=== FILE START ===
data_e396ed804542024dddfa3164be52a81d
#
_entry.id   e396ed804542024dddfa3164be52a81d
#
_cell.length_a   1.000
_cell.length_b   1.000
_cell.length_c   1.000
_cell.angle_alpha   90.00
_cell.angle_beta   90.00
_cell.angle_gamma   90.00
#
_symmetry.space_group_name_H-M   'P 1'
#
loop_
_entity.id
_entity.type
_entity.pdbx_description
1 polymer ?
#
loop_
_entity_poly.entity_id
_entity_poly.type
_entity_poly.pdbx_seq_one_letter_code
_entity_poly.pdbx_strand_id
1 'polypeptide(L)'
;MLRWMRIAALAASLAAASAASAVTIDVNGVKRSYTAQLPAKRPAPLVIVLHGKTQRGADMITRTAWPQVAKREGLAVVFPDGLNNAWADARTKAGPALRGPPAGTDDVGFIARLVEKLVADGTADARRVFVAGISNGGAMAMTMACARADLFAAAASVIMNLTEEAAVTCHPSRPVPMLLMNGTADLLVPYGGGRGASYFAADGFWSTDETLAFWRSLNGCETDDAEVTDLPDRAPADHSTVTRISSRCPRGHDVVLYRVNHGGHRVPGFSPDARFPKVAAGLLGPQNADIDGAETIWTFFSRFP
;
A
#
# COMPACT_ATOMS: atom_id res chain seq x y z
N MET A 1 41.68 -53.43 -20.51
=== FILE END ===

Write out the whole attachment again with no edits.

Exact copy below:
data_e396ed804542024dddfa3164be52a81d
#
_entry.id   e396ed804542024dddfa3164be52a81d
#
_cell.length_a   1.000
_cell.length_b   1.000
_cell.length_c   1.000
_cell.angle_alpha   90.00
_cell.angle_beta   90.00
_cell.angle_gamma   90.00
#
_symmetry.space_group_name_H-M   'P 1'
#
loop_
_entity.id
_entity.type
_entity.pdbx_description
1 polymer ?
#
loop_
_entity_poly.entity_id
_entity_poly.type
_entity_poly.pdbx_seq_one_letter_code
_entity_poly.pdbx_strand_id
1 'polypeptide(L)'
;MLRWMRIAALAASLAAASAASAVTIDVNGVKRSYTAQLPAKRPAPLVIVLHGKTQRGADMITRTAWPQVAKREGLAVVFPDGLNNAWADARTKAGPALRGPPAGTDDVGFIARLVEKLVADGTADARRVFVAGISNGGAMAMTMACARADLFAAAASVIMNLTEEAAVTCHPSRPVPMLLMNGTADLLVPYGGGRGASYFAADGFWSTDETLAFWRSLNGCETDDAEVTDLPDRAPADHSTVTRISSRCPRGHDVVLYRVNHGGHRVPGFSPDARFPKVAAGLLGPQNADIDGAETIWTFFSRFP
;
A
#
# COMPACT_ATOMS: atom_id res chain seq x y z
N MET A 1 41.68 -53.43 -20.51